Even if increased domestic drilling activity could affect the price of gasoline, there is yet no justification to open additional federal lands because oil and gas companies have shown that they cannot keep pace with the rate of drilling permits that the federal government is handing out.

In the last four years, the Bureau of Land Management has issued 28,776 permits to drill on public land; yet, in that same time, 18,954 wells were actually drilled. That means that companies have stockpiled nearly 10,000 extra permits to drill that they are not using to increase domestic production.

Hence, ANWR has been held up, not as the last great hope for domestic drilling, but as a 'want-what-I-can't-have' prospect that ignores the availability of immense amounts of other land on which to drill. Oil companies are only drilling on 27% of the federal lands leased to them and 24% of the offshore acres, leaving the companies with 68 million acres of leased acreage on which they are not producing oil or gas. From this it becomes clear that the problem is not the availability of land on which to drill, but the ability of the oil companies to produce on the land that they've already leased.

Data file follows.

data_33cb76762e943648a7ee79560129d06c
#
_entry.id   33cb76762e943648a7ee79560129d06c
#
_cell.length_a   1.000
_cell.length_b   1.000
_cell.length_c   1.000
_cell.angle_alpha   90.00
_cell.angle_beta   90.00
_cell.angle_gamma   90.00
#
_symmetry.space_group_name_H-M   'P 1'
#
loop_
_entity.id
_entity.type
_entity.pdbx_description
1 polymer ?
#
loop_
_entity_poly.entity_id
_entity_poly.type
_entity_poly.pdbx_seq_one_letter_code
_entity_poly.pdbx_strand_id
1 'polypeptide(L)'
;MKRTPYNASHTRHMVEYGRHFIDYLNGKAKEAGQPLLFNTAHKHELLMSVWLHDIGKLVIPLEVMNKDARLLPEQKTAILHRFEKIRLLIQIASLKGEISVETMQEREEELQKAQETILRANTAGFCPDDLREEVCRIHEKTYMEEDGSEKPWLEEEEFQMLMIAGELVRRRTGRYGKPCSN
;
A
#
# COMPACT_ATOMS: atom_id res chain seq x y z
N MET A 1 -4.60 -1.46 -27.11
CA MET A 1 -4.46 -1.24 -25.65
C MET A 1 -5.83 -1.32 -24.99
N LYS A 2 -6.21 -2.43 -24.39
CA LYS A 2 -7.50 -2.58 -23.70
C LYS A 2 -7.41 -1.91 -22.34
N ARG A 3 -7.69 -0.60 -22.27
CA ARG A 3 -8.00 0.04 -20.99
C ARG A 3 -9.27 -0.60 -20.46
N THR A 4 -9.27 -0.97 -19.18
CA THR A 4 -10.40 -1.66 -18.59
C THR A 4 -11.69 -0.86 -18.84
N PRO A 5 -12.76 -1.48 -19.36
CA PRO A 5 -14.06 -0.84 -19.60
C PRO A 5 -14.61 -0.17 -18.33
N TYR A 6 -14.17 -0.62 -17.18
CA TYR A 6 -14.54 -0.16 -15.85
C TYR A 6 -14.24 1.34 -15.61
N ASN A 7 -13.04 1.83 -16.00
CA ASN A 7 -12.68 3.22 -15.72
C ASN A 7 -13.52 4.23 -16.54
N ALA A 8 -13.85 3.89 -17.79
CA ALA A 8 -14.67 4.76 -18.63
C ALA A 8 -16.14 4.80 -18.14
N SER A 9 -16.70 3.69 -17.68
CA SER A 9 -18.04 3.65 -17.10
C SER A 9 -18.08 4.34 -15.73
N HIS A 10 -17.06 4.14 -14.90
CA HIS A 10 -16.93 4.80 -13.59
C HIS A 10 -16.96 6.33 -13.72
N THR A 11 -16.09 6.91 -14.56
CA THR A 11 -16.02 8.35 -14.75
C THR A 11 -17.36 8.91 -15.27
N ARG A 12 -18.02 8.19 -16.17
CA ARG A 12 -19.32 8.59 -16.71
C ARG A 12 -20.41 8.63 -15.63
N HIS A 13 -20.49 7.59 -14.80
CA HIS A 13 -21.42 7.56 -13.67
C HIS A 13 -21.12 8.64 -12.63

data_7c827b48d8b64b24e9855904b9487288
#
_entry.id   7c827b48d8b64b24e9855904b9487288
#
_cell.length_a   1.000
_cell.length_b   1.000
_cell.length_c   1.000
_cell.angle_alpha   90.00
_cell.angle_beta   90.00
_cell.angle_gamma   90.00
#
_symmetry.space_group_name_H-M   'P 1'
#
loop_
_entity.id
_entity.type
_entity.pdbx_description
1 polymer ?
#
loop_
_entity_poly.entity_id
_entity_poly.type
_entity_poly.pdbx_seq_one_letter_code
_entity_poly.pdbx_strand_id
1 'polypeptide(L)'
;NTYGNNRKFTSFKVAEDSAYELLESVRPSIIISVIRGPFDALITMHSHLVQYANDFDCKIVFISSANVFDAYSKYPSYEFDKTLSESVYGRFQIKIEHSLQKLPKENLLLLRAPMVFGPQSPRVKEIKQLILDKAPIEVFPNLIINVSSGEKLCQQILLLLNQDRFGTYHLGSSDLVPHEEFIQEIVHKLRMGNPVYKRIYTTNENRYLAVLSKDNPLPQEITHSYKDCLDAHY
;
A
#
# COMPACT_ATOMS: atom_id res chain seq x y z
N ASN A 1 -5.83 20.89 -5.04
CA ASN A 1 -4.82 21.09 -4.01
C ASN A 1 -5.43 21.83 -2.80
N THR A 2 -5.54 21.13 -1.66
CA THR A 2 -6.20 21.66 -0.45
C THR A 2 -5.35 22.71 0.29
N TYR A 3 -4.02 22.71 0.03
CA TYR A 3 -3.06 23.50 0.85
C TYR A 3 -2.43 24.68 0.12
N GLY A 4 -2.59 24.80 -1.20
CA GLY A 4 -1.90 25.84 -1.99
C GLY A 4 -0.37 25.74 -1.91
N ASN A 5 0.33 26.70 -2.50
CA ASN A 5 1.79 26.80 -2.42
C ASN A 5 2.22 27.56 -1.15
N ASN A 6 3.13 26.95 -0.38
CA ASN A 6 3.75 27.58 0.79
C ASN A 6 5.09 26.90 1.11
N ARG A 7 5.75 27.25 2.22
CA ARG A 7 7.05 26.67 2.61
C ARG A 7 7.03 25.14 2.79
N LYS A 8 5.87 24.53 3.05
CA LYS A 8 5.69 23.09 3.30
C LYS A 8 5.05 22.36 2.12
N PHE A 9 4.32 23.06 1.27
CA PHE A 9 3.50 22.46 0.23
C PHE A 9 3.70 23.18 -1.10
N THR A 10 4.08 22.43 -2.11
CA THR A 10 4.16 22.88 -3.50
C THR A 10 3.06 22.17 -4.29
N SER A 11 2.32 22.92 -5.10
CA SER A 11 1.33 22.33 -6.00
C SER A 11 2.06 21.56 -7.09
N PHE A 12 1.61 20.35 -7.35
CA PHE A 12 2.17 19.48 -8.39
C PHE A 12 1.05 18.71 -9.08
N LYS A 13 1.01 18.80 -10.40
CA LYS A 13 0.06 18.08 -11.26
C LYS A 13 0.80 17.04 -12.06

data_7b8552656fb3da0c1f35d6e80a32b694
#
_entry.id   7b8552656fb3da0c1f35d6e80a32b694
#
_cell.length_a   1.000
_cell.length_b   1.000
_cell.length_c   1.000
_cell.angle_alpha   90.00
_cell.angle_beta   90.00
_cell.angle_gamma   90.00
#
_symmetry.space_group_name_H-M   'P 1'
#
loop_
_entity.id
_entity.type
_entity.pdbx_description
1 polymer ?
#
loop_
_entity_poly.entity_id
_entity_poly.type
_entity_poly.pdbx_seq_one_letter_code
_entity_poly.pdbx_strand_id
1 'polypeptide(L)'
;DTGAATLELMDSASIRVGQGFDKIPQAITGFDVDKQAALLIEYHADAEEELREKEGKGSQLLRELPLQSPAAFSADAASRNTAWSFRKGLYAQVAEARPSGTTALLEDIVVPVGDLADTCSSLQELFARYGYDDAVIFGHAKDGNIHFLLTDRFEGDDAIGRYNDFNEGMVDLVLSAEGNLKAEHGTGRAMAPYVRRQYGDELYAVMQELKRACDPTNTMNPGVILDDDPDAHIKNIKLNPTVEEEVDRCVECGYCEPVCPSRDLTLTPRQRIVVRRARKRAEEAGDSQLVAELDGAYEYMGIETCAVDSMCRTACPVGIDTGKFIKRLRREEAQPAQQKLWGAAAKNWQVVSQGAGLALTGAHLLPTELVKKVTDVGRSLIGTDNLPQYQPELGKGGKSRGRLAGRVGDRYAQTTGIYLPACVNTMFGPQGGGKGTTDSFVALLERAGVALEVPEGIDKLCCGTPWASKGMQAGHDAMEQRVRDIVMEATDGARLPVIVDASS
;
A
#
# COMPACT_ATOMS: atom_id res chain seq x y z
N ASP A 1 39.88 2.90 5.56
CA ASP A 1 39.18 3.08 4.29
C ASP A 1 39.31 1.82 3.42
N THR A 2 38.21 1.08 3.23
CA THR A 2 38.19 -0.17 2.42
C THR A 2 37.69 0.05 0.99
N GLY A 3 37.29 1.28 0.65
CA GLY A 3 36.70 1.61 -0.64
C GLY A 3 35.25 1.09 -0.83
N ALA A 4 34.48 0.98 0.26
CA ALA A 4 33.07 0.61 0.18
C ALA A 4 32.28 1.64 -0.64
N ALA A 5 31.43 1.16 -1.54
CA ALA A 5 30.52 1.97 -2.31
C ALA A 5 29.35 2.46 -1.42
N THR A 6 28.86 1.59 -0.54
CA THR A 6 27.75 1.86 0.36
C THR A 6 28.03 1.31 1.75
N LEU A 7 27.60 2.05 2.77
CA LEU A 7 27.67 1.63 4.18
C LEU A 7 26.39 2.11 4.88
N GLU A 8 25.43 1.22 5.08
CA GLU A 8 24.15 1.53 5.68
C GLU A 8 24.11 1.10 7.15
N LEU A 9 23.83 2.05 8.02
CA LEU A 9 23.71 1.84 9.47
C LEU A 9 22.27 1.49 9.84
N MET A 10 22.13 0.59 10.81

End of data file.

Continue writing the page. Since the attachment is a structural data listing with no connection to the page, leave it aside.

As it stands, there's even plenty more land for lease to oil companies in Alaska's Arctic region, 91 million acres to be precise, of which only 11.8 have been leased. The National Petroleum Reserve-Alaska also presents 22 million available acres, of which 3 million have been leased. Seemingly, focus on a small area of less than 20 acres has prevented the usage of several times that many in the same region. To hold up ANWR as the last possibility in domestic production is fallacious and disingenuous.

As for demand in the US, the first quarter saw lower demand from the same period a year ago.